Although poker is a game of math, odds and optimal strategies, sometimes it all comes down to a feeling. Being able to trust that instinct and go with your read can be the difference between being a good player, and being a great player. Let‘s look at a hand I played during the recent World Series of Poker Europe.
The blinds were 100/200 with a 25 ante and at my table was a pro whose name escapes me. I was sitting on about 45,000 in chips and he had a little bit less with about 30,000. The action was folded around to me in fifth position and I made my standard preflop raise. The person in the cutoff called, and so did the pro that was on the button. The flop was 10-10-6, and although I missed it I felt that my opponents most likely missed as well, so I bet 1,600. The gentleman in the cutoff folded, and the pro on the button just called.
As soon as he called my bet, my gut told me was floating. For those unfamiliar, floating, is calling a bet with absolutely nothing on the flop in hopes of either picking up a hand, or a draw on the turn or also to simply try and outplay their opponent, in this case me, on the turn or river.
Assuming he was going to play back at me no matter what the turn was, I decided to check raise before even seeing the turn card, which was an off-suit deuce. As I anticipated after I checked my opponent bet 3,000, a little smaller than a pot-sized bet and I raised it up to 10,000 total. My opponent than did something I was not quite expecting and put in another raise, making it 17,500 and leaving himself with 10,000 behind. Even though I had nothing in this situation, my instinct could not get past the initial feeling that he was floating the turn, and I decided to move all in causing my opponent to quickly fold his hand and watch I as I flipped over my ace-high with a seven kicker.
Playing this type of poker can be very stressful, as if you do get called a lot of the time people will give you odd looks and question your sanity. However when you do go with your gut, and it‘s correct it can give you a huge deal of confidence, which can help you focus even harder at the task at hand; winning the tournament.
Here are some tips to help you get your poker instincts finely tuned:
Don‘t be afraid to fail:
So often you will here “I know your bluffing, but I just don‘t have a hand.” or I‘ll let you get away with it this time.” Instead of giving up, why not put your opponent to the test and go with your read. Sure there will be times that you are wrong, but that‘s OK. It‘s all part of the process of getting better as a player. Play some lower limit sit-n-go‘s or MTT‘s on Ultimate Bet and practice following your instincts. You‘ll be surprised at often your opponent will fold.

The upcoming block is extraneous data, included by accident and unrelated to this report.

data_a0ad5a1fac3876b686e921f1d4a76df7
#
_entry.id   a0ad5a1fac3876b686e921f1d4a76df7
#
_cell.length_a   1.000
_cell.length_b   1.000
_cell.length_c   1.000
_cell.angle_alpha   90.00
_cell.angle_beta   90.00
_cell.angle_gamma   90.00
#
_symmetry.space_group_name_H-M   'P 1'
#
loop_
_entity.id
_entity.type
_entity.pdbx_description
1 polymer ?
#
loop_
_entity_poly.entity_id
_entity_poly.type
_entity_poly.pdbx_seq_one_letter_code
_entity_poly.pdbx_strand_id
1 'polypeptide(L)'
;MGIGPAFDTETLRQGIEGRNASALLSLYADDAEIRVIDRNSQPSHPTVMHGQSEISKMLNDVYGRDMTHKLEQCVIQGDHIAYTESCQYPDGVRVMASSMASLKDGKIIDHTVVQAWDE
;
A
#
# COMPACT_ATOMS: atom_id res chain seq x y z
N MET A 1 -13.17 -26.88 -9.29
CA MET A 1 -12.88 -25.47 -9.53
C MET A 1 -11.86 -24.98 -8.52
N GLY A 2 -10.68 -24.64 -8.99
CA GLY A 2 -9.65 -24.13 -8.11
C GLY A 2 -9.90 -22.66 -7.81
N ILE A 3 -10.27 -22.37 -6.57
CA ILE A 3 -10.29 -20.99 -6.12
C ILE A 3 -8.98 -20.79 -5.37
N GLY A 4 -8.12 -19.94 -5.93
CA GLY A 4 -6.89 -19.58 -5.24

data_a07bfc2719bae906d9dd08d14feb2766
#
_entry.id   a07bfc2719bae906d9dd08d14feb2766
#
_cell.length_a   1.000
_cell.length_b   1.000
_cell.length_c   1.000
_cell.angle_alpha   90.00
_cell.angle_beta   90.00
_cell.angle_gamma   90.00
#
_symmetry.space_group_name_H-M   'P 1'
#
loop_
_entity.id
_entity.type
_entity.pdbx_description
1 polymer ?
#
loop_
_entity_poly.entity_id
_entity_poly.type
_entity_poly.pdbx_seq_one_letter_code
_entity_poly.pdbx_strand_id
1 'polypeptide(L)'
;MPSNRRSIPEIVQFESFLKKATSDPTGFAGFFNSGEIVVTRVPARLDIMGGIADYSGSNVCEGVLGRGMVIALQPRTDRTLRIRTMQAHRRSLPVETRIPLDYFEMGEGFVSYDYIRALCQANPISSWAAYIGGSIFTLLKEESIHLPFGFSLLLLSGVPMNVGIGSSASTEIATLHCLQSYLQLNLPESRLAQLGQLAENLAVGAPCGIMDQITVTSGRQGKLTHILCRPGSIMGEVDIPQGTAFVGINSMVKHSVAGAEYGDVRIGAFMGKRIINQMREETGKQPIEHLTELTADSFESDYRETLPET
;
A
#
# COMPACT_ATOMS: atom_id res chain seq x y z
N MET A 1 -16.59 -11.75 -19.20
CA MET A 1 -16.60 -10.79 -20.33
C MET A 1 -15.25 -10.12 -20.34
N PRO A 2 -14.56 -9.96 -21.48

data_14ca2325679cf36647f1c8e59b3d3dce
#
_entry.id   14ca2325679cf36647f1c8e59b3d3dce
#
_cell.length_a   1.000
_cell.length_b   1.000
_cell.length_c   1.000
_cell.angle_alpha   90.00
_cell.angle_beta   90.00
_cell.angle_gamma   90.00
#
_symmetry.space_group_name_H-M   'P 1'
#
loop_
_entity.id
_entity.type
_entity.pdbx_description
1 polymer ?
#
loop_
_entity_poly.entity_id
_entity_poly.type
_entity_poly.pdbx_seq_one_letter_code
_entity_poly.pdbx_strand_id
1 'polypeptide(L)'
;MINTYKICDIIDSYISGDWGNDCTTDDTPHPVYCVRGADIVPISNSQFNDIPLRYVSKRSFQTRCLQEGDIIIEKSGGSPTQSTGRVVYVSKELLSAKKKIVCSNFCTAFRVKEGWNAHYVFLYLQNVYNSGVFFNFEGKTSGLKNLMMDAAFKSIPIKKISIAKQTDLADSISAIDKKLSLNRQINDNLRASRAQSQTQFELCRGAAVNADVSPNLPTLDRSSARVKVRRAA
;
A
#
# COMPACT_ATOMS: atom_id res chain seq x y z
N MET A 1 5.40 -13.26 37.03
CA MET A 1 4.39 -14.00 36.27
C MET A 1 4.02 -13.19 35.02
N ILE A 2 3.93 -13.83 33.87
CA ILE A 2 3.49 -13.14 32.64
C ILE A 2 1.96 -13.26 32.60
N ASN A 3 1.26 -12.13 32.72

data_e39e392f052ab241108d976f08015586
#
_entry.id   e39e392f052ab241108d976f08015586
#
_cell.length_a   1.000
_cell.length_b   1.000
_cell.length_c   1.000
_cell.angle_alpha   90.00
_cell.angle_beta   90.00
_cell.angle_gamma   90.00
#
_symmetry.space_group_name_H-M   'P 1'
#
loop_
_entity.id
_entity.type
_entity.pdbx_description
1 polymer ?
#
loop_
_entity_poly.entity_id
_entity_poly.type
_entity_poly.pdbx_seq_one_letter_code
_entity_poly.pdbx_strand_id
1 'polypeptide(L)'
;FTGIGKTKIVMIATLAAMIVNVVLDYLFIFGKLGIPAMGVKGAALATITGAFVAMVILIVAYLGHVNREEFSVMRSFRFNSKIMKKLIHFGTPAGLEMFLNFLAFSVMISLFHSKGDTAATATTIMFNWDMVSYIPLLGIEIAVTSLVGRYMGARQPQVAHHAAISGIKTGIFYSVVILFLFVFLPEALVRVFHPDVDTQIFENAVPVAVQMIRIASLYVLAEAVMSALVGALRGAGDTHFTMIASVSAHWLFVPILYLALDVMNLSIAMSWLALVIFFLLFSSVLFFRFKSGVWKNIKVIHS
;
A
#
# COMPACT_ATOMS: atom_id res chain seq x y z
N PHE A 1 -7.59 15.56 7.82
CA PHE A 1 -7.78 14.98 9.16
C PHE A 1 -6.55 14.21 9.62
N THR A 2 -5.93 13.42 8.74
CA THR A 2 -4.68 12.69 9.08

Understand the Situation:
Its easy to get caught up in the moment when you are deciding to go with your gut, but be aware of all the factors at hand. If you move all-in, does your opponent have enough chips behind to fold, or will he have to call you? Is the player tilting due to losing a big hand just prior to this? Are there softer players at the table to pick on? Analyze everything, because although your read my be dead on, there are times when no matter what your gut says your opponent will call you, and his junky hand may even be ahead of your junky hand..
Mix it Up:
Utilizing moves like this with no hand is extremely dangerous, because you can then use a similar play, or move when you actually have a monster.. In these cases, you‘ll still be using your instincts, but instead of feeling out if a player is weak, try and feel how strong he is. If you get a sense he can‘t get away from it, put him to the test, you‘ll happily take some huge pots on occasion.
It‘s ok to fold:
Some times going with your gut means folding. We‘ve all been there wanting to just stick it in with aces, knowing full well our opponent out flopped us, but we still make the crying call. Stop it. If you think your beat, fold your hand and wait for a better spot. There is no reason to go broke when every ounce of you is screaming “Fold!”
Becoming a winning poker player does not happen over night. While using your instincts is an imperative part of the game, like anything else you need to practice and hone in on your skills before putting them to use on the biggest stages. So get out there on the tables and play, but remember to use some of that time to work on new ways to improve your game and if that means going with your gut, then go for it.